Bush nominee has antigay history
Alabama attorney general Bill Pryor got a long-awaited appointment to the federal bench Wednesday, but it's unclear whether his political stands and experience will help or hinder him. Pryor is an outspoken opponent of abortion rights and has argued against a lawsuit that challenged Alabama's antigay sodomy law.
Pryor's nomination to the 11th circuit court of appeals in Atlanta--which handles appellate cases for Alabama, Florida, and Georgia--had been expected since January, when Sen. Jeff Sessions (R-Ala.) announced that President Bush was eyeing Pryor for the job. Bush made the selection official Wednesday, and Pryor, 40, indicated in a brief statement that he would accept.
"I look forward to the confirmation process of the U.S. Senate," said Pryor, a Republican who last November was elected to his second two-year term as the state's top judicial official. "In the meantime, I will continue to strive, as attorney general, to represent the people of Alabama with integrity to the best of my ability by upholding the Constitution and laws of our nation and state."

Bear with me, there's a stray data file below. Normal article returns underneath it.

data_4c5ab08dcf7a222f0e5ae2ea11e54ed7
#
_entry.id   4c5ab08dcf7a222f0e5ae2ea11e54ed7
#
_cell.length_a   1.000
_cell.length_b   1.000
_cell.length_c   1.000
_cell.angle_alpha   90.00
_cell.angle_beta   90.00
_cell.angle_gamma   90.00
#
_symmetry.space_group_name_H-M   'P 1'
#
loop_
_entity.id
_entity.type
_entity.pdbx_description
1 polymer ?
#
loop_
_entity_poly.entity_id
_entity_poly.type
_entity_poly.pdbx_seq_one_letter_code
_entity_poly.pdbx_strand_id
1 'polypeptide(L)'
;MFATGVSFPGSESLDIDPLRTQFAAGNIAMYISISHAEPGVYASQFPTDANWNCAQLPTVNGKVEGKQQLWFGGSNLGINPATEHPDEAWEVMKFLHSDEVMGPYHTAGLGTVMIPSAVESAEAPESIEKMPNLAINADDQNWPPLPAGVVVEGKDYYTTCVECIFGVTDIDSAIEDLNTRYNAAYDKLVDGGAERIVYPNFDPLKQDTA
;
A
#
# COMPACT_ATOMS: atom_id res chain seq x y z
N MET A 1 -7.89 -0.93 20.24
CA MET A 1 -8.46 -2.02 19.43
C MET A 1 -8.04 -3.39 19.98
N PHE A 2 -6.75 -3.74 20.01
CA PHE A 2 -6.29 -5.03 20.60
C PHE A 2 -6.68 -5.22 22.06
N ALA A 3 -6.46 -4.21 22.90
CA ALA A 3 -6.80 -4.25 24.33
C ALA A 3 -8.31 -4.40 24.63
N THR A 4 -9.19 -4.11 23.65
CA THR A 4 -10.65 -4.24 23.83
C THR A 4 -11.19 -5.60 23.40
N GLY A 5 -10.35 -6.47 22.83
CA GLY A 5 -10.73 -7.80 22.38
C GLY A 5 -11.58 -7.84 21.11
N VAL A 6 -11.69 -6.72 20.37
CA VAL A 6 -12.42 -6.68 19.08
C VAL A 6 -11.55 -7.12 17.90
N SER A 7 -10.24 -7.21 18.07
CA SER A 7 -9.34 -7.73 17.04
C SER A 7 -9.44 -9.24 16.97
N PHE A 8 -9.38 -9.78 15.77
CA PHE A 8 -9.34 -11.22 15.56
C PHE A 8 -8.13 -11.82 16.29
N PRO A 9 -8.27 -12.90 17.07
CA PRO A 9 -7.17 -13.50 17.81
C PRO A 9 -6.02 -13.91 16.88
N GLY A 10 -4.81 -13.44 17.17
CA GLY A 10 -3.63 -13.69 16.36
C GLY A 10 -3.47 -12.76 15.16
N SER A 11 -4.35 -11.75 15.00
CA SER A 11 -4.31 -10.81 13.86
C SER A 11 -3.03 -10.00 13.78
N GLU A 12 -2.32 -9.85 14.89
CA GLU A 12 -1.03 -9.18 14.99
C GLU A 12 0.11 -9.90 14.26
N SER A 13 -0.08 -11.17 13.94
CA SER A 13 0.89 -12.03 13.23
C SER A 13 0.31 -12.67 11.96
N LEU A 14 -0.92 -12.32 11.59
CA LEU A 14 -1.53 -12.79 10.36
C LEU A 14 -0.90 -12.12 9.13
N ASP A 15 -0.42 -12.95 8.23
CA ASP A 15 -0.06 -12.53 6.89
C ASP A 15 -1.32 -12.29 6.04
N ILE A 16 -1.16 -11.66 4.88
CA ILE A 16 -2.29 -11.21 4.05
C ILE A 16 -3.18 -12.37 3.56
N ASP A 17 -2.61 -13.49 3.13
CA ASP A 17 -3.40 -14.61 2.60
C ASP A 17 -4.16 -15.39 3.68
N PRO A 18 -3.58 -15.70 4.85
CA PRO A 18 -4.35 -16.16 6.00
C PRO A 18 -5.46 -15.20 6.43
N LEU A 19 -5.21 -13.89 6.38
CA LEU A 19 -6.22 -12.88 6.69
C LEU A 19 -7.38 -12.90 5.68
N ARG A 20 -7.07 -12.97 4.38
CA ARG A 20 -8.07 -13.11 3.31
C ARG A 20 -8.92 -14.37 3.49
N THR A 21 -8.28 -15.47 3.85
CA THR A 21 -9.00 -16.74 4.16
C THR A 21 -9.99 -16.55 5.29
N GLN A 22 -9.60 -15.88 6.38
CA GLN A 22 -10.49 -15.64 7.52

It could take months for Pryor's nomination to work its way through the confirmation process. The first step will likely be a hearing before the Senate Judiciary Committee, in which Sessions occupies an influential post. Sessions and Alabama's senior senator, Republican Richard Shelby, gave Pryor a ringing endorsement, but Sessions conceded that Pryor's political activity and outspoken opposition to abortion rights could make him a target of liberals. "The fact he has written and made speeches does mean the people out there trying to find a basis to object to nominees might find something," said Sessions, whose own nomination to the federal bench was scuttled by Democrats several years ago. "These people will comb through everything he's written and said."
Pryor was first appointed as Alabama's attorney general in January 1997, when Sessions, his predecessor, was elected to the Senate. Pryor graduated from Tulane Law School and was a law clerk for U.S. circuit court judge John Minor Wisdom. He has experience in private practice in Birmingham and in 1995 was hired as Sessions's deputy attorney general in charge of special civil and constitutional litigation.